Keep in mind that many businesses are seasonal and will only be open between May and October so it’s best to check with them directly if you’re visiting outside of those months.
Where is Twillingate?
Twillingate is a town of 2200 people located on a series of islands in Notre Dame Bay on the North Western coast of the province. You may recognize the name from the lyrics of the popular folk song, I’se the B’y as part of the Fogo-Twilling-Morton’s Harbour circle of towns.
How to get to Twillingate?
Twillingate is an approximate 5 hour drive from the capital of St. John’s or a 4.5 hour drive from Gros Morne National Park. In order to visit Twillingate you’ll ultimately want your own vehicle. While it’s possible to get there from Gander with the Central Express shuttle (1-709-422-2647) you won’t be able to fully explore the area without private transportation.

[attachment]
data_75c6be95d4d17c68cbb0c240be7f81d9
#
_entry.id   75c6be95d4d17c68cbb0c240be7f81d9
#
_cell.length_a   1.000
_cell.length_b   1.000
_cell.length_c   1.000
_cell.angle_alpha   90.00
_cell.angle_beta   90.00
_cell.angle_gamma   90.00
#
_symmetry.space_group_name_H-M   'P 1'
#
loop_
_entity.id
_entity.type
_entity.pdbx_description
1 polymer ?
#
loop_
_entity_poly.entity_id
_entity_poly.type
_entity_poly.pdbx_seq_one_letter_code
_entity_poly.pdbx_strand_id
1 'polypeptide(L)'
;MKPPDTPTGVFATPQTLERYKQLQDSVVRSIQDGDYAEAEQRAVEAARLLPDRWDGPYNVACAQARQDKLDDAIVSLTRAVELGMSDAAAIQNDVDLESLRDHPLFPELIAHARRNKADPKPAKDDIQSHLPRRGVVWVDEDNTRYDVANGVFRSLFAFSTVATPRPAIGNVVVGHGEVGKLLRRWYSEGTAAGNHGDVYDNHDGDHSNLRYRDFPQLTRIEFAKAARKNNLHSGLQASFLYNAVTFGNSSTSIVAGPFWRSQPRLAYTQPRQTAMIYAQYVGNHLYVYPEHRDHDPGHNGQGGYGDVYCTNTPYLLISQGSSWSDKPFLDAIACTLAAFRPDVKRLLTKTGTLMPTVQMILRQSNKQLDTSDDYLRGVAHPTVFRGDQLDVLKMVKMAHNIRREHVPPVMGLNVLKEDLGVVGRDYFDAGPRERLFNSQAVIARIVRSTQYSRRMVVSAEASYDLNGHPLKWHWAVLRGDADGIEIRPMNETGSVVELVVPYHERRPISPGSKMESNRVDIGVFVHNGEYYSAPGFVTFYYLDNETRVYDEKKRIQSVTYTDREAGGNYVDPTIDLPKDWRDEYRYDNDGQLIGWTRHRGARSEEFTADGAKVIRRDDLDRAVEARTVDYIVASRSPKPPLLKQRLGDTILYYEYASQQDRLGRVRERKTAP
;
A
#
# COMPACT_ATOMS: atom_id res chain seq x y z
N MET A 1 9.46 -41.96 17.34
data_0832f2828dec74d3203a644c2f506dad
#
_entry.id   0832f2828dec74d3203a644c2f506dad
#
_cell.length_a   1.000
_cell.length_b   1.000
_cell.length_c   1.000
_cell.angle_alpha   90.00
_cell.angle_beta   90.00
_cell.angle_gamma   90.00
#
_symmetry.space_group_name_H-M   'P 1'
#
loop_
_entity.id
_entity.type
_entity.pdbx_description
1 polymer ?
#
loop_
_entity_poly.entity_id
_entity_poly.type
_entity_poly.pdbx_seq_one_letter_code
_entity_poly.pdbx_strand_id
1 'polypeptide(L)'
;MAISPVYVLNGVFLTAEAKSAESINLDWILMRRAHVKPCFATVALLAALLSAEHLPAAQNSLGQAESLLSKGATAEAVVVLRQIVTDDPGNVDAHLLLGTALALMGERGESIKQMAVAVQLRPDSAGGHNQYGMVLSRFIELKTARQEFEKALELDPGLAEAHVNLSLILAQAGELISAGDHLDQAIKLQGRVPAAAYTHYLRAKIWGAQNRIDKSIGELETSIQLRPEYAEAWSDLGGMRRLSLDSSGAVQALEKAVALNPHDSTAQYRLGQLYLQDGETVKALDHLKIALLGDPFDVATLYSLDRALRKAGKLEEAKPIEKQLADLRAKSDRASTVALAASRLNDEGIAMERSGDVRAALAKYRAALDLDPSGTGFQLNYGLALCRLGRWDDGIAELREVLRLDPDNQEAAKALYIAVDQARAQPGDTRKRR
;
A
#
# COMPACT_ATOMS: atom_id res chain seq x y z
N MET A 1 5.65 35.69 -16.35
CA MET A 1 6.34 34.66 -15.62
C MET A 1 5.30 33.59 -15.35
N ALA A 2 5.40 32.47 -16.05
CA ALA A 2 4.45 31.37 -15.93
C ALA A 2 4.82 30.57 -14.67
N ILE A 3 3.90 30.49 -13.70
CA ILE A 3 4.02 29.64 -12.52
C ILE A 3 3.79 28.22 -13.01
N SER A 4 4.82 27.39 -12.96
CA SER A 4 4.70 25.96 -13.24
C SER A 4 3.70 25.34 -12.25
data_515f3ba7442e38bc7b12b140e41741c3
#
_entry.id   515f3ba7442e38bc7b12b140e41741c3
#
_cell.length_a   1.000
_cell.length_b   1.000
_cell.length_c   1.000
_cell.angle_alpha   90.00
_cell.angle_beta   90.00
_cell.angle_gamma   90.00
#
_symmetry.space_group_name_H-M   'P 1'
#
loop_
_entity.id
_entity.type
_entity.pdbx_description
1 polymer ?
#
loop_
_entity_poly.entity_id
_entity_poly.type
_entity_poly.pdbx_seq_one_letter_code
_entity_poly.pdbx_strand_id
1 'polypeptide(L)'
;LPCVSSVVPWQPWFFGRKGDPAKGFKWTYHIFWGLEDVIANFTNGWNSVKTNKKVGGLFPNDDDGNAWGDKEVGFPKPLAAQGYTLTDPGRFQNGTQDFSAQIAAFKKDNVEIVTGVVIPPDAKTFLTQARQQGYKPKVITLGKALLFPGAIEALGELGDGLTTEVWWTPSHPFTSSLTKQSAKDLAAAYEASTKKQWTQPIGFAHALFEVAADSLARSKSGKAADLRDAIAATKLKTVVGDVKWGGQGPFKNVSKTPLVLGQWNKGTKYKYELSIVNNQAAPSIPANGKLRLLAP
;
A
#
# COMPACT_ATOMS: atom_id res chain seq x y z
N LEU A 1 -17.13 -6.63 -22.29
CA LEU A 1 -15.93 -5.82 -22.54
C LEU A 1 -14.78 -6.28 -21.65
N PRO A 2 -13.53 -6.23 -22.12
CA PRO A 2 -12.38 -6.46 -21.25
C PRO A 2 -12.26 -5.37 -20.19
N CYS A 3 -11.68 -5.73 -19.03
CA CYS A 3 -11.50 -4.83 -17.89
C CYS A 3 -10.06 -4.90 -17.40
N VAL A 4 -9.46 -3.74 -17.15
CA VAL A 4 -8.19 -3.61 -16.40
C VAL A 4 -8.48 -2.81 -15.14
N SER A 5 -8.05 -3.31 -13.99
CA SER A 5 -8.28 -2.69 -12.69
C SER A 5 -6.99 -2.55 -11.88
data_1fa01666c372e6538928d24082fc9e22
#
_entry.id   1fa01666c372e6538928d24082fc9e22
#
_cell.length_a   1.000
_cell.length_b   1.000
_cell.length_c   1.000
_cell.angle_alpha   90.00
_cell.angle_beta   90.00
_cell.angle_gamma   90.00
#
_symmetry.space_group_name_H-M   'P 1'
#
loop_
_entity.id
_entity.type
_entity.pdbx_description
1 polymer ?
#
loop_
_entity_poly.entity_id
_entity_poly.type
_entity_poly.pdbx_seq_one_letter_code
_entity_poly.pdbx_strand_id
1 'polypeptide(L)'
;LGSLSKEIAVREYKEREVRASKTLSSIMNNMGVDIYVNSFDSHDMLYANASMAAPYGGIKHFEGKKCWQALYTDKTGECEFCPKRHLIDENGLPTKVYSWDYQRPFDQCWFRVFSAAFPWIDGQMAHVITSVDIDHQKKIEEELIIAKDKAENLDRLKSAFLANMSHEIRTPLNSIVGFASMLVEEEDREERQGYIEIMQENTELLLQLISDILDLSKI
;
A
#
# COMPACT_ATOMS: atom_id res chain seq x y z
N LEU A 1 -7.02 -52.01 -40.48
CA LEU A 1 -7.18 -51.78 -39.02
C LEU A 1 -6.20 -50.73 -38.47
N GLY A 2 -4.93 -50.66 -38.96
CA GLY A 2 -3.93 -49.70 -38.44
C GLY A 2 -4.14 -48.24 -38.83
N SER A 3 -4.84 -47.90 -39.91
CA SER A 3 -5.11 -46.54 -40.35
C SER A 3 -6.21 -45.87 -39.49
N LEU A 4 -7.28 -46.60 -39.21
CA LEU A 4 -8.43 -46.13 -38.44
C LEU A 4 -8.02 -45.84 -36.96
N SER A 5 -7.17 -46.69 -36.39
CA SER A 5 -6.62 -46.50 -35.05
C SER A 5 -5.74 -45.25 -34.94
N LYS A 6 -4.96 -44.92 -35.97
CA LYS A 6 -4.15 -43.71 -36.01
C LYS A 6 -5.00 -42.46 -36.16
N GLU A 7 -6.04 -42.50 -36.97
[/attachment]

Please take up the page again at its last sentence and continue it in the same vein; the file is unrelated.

Be sure to book your rental early if visiting in the summer as supply is limited and gets booked early.
Where to Stay in Twillingate
There is a grand total of one hotel, one motel, and one hostel in Twillingate. But there are over 20 B&Bs and over 20 cottages available. During the high season it’s not uncommon for things to get booked up so be sure to plan your trip early.
Many of the 22 spacious rooms at this 4-star hotel offer great ocean views and all are tastefully decorated with full hotel amenities. Also, between Georgie’s Restaurant and Blue Barrel Cafe on site you’ll be well fed.
North 99 Motel has 4 brand new rooms to accommodate you. They make the most out of a small space by including a queen size murphy bed, which tucks away during the day when you may want more floor space. They also have a bar and pub on site.
This is one of the few hostels in Newfoundland and is a cute, budget-friendly, relaxing option. Housed in a traditional Saltbox home, Hi Tides has one 4-bed dorm and 3 private rooms. They have a communal kitchen, beachfront fire pit, instruments to borrow, along with free wifi.
If you’re looking for a B&B, there’s an embarrassment of riches in Twillingate and the Sunshine Inn is one of the stars. There are 5 rooms with ensuites, each with Newfoundland made spa products and crowned with a colourful traditional Newfoundland quilt.